Which Joe gave his name to ‘sloppy joes’? We look at five interesting sandwiches and their lexical origins.
Money regarded as having no real existence or value.
- ‘Unemployment is widespread, inflation has turned the Zimbabwean dollar into Monopoly money, the exchequer is bare and foreign aid is being cut.’
- ‘You'd think they would have blown some tax dollars doing some kind of marketing blitz warning the American public that this Monopoly money is real…’
- ‘‘Many people see trade dollars as Monopoly money,’ he says.’
- ‘To be fair, they did point out that the business school was built with dodgy arms-deal money, or Monopoly money, or something.’
- ‘Give it to me in the Queen's sterling for now if you can, I'll get used to that Brussels Monopoly money in good time!’
- ‘That is crazy money for even a couple with both people working - it is Monopoly money because it is not within the average person's reach.’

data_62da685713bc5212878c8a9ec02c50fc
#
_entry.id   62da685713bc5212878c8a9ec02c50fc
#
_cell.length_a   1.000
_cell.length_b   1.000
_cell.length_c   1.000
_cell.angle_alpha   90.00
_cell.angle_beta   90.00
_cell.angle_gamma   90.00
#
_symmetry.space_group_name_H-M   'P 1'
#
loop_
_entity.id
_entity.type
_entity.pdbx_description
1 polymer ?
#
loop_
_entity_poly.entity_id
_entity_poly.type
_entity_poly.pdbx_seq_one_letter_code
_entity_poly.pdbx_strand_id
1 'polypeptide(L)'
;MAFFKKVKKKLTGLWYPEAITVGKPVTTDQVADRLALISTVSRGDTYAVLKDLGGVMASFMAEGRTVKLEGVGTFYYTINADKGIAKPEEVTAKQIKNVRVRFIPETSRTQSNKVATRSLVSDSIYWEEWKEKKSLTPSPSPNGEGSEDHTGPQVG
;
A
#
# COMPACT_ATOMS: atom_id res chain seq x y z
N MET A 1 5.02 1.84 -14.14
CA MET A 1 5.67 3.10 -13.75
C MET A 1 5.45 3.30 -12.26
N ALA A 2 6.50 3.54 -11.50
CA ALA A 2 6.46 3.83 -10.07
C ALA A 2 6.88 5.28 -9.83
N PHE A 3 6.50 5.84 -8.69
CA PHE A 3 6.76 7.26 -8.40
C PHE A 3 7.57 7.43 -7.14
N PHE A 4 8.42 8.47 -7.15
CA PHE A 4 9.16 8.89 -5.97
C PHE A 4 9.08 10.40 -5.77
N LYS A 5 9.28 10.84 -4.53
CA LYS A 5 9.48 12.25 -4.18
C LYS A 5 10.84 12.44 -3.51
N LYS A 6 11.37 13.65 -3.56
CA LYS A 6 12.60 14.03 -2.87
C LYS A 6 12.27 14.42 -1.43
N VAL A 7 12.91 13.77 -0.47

- ‘I want to remind those who want to spend Monopoly money on horses that the value of their investments can go down as well as up.’
From the imitation money used in the game of Monopoly (see monopoly.
We take a look at several popular, though confusing, punctuation marks.
From Afghanistan to Zimbabwe, discover surprising and intriguing language facts from around the globe.
The definitions of ‘buddy’ and ‘bro’ in the OED have recently been revised. We explore their history and increase in popularity.